The potato salad, or “Potatosaláta me Throúbes” (page 75), consists of potatoes, onions slightly cooked in vinegar, capers, garlic, parsley, and olives, all dosed with lots of olive oil. This is a fine example of a non-mayonaisse based potato salad, and could easily be made in any quantity.
It is hard to get excited by the braised leeks, “Prássa tou Tapsioú” (page 63). Leeks and herbs (dill, mint, and parsley) are cooked in the oven with lots of olive oil and water. The herbs turned a muddy green after this treatment, and the leeks were slimy and oily. It did not taste at all bad, but I liked these leeks more with other food than on their own. This dish was not very popular with my guests, perhaps because of the way it looked.
My favorite dish from this cookbook was green beans in tomato sauce: “Fasolâkia Fréska Láthera” (page 69). Lathera is a classic Greek vegetable treatment that involves cooking vegetables in lots of olive oil, usually with tomatoes and garlic. In this recipe, the tomato sauce is flavored with cloves and allspice. The beans are traditionally cooked to death; Susie suggests cooking them just until tender. I used the dainty French green beans, and cooked them somewhat past tender, but not all the way to death. [Go to the recipe.]
Of the three books discussed in this post, I most like The Foods of the Greek Islands: Cooking and Culture at the Crossroads of the Mediterranean by Aglaia Kremezi. Although the book is illustrated with color photographs by the author, the focus in this book is on the recipes, not on art, not on lush National Geographic style photos, and not on travel prose. There are some interesting recipes in this book; I was tempted to try “Mastic Ice Cream” (page 263), but was put off by the 15 egg yolks needed. Aglaia’s rendition of cheese and onion pie looks more appetizing than Rena Salaman’s; the crust appears to be more edible, and her cheeses have more character than Rena’s ricotta. The recipes that I did try I liked very much, and I do not think that I am through with this cookbook yet.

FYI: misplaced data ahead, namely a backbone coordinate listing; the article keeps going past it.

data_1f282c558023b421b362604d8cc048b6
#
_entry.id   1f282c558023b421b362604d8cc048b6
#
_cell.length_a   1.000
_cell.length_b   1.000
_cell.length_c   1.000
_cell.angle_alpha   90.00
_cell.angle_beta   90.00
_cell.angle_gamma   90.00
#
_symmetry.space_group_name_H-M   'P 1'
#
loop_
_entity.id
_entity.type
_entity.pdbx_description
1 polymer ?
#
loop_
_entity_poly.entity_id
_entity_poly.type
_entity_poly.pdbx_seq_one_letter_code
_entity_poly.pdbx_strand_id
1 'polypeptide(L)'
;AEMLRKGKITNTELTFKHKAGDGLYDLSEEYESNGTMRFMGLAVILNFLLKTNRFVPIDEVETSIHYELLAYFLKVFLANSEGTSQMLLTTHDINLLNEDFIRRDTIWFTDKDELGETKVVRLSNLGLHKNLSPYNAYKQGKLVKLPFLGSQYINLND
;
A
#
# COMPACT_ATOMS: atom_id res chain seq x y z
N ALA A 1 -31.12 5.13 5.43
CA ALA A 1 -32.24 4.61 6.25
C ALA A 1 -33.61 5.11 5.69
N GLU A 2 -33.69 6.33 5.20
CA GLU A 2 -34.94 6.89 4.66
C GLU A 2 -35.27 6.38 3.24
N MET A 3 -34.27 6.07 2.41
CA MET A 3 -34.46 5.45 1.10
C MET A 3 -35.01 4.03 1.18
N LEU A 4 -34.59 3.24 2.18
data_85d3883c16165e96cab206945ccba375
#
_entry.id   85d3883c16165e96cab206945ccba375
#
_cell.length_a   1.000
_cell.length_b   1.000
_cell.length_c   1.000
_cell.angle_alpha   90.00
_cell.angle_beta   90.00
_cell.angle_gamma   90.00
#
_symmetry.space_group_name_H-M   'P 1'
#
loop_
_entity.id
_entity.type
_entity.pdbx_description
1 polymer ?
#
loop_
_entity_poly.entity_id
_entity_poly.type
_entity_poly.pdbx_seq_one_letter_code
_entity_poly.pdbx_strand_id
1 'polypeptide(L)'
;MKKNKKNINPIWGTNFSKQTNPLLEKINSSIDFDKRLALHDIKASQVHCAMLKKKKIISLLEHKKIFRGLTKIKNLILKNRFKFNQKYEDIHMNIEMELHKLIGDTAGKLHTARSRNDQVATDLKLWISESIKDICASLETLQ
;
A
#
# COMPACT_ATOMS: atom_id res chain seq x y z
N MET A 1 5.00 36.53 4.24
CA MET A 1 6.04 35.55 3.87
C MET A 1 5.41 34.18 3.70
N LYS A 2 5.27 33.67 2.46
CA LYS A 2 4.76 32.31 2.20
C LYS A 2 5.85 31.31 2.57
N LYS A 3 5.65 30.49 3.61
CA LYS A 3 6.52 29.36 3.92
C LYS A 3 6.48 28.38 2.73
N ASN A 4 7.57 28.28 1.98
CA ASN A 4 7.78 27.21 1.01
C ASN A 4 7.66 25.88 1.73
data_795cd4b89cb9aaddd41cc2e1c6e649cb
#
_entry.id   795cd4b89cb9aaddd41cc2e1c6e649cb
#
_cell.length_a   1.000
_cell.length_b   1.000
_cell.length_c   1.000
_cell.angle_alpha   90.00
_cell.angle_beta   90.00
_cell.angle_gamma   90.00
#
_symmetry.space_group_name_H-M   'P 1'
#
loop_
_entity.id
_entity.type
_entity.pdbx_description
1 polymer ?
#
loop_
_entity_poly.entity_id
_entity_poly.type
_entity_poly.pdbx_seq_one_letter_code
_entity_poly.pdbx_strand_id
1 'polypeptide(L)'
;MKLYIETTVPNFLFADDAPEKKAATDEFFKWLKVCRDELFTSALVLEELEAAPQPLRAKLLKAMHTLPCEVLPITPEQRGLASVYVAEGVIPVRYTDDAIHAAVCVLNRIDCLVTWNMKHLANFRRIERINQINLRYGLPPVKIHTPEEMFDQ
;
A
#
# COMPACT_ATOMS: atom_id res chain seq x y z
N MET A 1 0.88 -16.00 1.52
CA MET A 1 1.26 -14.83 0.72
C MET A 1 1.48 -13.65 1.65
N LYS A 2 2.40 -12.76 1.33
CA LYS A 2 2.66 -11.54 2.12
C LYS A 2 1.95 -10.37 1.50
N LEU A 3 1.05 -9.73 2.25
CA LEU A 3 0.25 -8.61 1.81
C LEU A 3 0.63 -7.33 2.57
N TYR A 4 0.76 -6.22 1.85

One of my standard salads is a simple white bean salad, with the beans adorned only with onion, garlic, parsley, and hot pepper flakes, and dressed with lemon juice and olive oil. Aglaia’s white bean salad, “Fassolia Salata, me Mayonesa me Kapari” (page 183) is quite similar, but with the addition of mayonnaise and capers and without the hot pepper flakes. Aglaia gives a recipe for mayonnaise, but I just went searching in the refrigerator. I had no open jar of mayonnaise, but I did have some salad cream, and so I squirted some of that into the bean salad. Real mayonnaise probably would have been better, since I decided that I preferred my old white bean salad recipe to this one.